The D Train

"Excellent"

The D Train Review


A provocative drama wrapped in the skin of an adult sex comedy, this sharply written and performed movie is hugely entertaining even as it grapples with some big issues. The central themes here are notions of celebrity and sexuality, neither of which is nearly as clear-cut as the audience or characters think they are. And the script allows actors like Jack Black and James Marsden to do what they do best while undermining their usual personas with some edgy shadings.

Black plays Dan, the self-proclaimed leader of his high school class' 20-year reunion. He has always felt invisible, and is annoyed that he gets no respect from the reunion committee. Then he spots hot classmate Oliver (Marsden) in a TV advert and hatches a plan to increase his popularity by convincing Oliver to attend the reunion. He lies to his boss (Jeffrey Tambor) about needing to go to Los Angeles on business, and he gets carried away as the openly bisexual Oliver shows him the partying lifestyle, taking things far beyond where he thought his limits were. Back home, he can't admit any of this to his sharp wife (Kathryn Hahn) and begins to lose touch with his smart teen son (Russell Posner). Then when Oliver turns up, things get even more precarious.

Filmmakers Andrew Mogel and Jarrad Paul get everyone into this mess in the usual ways, with snappy dialogue, goofy antics and rather a lot of humiliating embarrassment for poor Dan. Then they do something interesting: they refuse to play it safe, taking a surprisingly complex journey through questions about everything from peer pressure and family dynamics to the illusion of fame and the unspoken spectrum of sexuality. So even though the characters aren't always likeable, and even though all of them make some questionable choices, they're unusually sympathetic because the astute script and performances make them thoroughly recognisable.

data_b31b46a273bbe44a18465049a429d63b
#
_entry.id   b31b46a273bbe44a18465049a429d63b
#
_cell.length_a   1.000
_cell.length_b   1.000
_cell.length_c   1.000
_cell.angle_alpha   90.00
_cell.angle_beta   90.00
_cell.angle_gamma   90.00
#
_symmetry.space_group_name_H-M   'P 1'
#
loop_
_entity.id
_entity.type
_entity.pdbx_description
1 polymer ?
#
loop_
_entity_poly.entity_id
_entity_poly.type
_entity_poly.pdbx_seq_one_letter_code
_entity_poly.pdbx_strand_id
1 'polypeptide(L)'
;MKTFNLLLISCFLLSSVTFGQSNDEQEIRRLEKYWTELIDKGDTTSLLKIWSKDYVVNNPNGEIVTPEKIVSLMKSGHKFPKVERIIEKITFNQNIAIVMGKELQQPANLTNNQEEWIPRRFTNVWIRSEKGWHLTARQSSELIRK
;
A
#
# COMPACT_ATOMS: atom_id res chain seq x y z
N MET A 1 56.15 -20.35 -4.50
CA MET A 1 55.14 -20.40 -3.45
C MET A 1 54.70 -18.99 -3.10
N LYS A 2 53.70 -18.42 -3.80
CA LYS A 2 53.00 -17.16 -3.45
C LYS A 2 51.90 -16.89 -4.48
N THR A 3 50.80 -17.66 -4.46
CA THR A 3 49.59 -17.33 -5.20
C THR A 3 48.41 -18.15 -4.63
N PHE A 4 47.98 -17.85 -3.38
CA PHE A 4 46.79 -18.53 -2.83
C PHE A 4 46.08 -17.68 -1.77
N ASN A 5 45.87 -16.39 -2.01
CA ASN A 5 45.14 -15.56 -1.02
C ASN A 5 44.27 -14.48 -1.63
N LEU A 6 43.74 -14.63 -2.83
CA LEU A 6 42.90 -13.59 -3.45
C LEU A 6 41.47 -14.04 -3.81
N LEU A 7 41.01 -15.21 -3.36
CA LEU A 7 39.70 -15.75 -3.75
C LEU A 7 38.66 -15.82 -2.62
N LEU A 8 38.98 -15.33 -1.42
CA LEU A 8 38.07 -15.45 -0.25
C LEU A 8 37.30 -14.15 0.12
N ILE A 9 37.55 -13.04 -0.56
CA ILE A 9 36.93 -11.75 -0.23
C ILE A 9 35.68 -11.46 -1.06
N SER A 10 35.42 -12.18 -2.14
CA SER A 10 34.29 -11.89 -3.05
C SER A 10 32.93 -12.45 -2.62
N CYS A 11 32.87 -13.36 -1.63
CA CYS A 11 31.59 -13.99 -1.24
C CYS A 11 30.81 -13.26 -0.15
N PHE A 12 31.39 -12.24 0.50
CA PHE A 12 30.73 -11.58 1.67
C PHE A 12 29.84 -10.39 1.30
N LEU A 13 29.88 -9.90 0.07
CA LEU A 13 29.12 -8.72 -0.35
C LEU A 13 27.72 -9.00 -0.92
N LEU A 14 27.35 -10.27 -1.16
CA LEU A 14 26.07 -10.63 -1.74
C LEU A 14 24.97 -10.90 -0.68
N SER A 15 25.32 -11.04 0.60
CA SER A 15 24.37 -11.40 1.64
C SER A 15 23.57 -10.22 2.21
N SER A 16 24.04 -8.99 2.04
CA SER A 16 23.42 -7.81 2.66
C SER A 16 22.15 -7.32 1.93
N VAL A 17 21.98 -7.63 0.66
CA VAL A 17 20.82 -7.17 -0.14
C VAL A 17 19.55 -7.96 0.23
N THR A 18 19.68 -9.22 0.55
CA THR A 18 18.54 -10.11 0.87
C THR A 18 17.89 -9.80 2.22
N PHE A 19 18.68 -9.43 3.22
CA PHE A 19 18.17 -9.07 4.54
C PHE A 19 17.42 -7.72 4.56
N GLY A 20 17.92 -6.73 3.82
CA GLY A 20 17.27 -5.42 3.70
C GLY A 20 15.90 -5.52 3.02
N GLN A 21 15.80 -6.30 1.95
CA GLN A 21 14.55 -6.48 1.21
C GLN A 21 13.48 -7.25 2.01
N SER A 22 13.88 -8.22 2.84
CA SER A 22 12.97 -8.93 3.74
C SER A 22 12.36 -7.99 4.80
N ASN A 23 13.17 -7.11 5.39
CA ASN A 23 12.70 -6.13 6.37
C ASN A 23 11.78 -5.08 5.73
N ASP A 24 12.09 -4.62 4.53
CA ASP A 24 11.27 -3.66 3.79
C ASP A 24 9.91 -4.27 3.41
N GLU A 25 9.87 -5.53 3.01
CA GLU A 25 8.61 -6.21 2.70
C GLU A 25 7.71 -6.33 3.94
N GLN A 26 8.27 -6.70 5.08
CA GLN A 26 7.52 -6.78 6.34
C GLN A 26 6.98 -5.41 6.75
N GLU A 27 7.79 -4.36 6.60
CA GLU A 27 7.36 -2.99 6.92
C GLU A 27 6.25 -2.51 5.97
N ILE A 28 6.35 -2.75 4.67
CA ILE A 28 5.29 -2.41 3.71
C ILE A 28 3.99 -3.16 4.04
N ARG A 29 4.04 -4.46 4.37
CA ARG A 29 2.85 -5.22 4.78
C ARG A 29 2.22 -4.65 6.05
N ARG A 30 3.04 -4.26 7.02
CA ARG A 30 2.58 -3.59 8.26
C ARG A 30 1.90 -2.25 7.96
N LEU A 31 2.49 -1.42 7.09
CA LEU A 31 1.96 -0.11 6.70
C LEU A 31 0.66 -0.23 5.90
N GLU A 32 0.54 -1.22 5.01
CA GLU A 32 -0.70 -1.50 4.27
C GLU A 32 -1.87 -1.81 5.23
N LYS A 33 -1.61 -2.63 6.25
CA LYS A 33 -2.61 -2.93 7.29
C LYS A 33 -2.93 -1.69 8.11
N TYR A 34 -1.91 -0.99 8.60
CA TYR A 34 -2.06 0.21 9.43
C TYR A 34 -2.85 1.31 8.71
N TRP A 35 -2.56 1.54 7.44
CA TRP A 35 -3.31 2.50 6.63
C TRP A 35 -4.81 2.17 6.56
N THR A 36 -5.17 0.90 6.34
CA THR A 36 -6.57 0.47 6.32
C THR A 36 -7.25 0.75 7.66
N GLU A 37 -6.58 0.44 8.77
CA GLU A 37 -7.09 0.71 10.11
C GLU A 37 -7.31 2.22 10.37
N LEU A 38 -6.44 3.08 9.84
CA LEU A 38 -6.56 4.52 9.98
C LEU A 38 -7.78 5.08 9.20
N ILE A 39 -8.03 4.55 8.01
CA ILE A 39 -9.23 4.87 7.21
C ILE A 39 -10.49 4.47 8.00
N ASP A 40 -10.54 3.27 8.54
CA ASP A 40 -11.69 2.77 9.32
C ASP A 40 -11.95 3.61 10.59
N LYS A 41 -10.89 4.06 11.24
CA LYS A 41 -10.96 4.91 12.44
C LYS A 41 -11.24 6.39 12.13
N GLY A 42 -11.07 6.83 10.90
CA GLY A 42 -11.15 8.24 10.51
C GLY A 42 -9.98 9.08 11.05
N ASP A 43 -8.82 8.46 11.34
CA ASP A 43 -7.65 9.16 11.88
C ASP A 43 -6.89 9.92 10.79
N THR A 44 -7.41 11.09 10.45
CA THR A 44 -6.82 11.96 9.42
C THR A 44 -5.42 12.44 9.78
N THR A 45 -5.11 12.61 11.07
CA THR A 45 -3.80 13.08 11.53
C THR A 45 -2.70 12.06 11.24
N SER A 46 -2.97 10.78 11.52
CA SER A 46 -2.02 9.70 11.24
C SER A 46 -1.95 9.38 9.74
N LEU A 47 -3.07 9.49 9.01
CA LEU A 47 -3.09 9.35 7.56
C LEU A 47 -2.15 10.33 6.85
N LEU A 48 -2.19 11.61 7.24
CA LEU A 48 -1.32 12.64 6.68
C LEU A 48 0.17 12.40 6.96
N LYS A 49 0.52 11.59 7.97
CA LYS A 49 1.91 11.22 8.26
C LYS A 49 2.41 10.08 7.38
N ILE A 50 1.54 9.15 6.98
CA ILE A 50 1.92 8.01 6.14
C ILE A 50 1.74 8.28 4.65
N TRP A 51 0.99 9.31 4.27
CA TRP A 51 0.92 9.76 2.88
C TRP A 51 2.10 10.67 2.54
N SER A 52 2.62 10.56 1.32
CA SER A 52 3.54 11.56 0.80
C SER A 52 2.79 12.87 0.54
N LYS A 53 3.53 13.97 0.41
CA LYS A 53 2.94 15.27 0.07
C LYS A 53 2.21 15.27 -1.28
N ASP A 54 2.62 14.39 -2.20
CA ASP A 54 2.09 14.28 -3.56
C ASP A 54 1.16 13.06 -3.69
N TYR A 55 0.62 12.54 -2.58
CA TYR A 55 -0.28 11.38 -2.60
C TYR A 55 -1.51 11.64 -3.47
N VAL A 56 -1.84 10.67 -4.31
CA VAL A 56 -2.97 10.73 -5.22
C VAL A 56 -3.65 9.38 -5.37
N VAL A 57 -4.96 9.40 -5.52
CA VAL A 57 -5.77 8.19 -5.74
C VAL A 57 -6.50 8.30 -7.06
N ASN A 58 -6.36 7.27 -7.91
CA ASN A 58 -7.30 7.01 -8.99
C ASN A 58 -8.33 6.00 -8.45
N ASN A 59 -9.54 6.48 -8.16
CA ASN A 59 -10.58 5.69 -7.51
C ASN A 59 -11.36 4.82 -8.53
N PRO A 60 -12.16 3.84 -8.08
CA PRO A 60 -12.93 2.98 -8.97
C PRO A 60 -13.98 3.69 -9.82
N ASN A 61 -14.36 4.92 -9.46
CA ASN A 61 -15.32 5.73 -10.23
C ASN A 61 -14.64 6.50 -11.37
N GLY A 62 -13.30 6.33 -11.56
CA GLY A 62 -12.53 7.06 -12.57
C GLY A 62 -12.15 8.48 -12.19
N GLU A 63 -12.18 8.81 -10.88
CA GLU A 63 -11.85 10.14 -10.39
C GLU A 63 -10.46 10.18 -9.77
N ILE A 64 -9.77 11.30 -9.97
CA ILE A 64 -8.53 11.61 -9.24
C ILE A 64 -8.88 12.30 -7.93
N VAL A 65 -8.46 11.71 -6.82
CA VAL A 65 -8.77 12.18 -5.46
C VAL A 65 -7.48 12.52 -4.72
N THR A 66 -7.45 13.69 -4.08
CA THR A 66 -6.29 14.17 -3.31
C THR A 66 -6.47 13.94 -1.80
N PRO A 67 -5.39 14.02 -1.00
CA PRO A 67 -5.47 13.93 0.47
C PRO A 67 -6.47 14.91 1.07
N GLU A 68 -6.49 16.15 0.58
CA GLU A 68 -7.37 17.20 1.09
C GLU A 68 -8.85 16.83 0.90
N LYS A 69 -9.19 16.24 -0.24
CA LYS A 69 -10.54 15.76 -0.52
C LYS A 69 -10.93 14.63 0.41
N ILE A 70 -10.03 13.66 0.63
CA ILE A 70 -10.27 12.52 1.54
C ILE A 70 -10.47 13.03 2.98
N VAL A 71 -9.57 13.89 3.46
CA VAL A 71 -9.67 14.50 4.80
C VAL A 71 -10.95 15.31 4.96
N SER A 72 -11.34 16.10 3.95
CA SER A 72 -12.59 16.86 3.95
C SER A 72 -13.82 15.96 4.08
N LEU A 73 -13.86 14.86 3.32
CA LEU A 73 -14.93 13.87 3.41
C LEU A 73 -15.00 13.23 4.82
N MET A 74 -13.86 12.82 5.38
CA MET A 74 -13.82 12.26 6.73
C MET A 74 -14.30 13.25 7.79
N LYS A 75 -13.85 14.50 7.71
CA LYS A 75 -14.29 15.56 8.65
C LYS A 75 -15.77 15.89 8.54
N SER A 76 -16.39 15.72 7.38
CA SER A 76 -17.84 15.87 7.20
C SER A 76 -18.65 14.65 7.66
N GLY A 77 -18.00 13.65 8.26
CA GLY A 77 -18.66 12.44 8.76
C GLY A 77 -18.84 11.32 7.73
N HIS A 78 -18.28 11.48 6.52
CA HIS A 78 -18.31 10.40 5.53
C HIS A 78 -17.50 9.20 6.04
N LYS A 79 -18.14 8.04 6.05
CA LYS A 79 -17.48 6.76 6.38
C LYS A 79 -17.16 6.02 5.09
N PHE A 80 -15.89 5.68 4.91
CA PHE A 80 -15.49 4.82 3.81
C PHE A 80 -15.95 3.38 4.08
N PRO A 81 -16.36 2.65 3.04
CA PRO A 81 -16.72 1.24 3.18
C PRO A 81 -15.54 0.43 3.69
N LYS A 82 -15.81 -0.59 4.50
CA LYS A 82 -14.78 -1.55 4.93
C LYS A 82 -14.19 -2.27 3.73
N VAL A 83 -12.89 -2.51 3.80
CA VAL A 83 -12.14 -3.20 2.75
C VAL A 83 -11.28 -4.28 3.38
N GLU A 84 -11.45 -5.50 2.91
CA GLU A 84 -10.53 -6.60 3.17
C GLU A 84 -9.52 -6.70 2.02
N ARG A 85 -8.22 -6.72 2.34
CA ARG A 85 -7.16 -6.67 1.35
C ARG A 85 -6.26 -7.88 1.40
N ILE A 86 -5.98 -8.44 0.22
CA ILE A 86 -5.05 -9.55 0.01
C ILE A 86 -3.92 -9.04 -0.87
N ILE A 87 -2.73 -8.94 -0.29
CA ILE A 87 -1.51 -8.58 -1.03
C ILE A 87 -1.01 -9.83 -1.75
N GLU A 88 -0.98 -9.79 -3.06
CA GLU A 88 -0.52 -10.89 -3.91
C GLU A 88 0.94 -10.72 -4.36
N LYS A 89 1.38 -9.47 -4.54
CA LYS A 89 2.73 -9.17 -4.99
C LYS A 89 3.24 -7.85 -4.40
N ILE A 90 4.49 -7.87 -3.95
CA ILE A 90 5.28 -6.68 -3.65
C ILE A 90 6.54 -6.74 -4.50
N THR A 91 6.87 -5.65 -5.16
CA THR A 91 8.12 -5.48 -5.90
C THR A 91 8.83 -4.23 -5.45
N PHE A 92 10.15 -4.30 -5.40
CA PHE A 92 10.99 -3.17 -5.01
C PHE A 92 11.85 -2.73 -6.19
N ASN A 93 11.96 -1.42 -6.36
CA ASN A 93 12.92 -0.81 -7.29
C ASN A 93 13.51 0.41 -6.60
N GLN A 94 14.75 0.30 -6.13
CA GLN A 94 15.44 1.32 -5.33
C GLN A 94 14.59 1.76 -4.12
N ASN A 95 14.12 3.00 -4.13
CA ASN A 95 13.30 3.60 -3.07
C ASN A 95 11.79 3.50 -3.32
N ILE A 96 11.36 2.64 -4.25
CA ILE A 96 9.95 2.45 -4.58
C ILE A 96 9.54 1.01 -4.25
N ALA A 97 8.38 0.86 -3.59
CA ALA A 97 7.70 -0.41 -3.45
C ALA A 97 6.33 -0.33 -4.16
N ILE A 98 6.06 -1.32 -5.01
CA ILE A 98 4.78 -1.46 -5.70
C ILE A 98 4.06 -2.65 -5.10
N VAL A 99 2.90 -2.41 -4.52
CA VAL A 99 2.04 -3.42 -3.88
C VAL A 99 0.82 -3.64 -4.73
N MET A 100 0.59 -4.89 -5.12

Black and Marsden begin the film in their usual roles as a chatty idiot and smirking charmer, respectively, then peel back the veneer to show the insecure men beneath the bravado. Their interaction bristles with both riotous humour and startlingly dark emotion. And the side roles are just as textured (Hahn is a standout, as always). Most impressive is that the filmmakers and actors are willing to push things far, far beyond the point where most Hollywood movies would have chickened out. As a result, the film turns out to have rather a lot to say about how revisiting your past can open doors you thought were locked forever. And how doing stupid things is part of what makes you human.



The D Train

Facts and Figures

Genre: Comedy

Run time: 101 mins

In Theaters: Friday 8th May 2015

Box Office USA: $0.7M

Distributed by: IFC Films

Production compaines: Ealing Studios, Electric Dynamite, Rip Cord Productions, Londinium Films

Reviews

Contactmusic.com: 4 / 5

Rotten Tomatoes: 44%
Fresh: 44 Rotten: 55

IMDB: 5.2 / 10

Cast & Crew

Director: Andrew Mogel,

Producer: , David Bernad, , Priyanka Mattoo, Ben Latham-Jones,

Starring: as Oliver Lawless, as Dan Landsman, as Stacey, as Bill Shurmur, as Jerry, as Randy, Henry Zebrowski as Craig, Corrina Lyons as Lucy, Donna DuPlantier as Taj, Denise Williamson as Alyssa, as Dale Harkin, as Himself, Mariana Paola Vicente as Hot Girl

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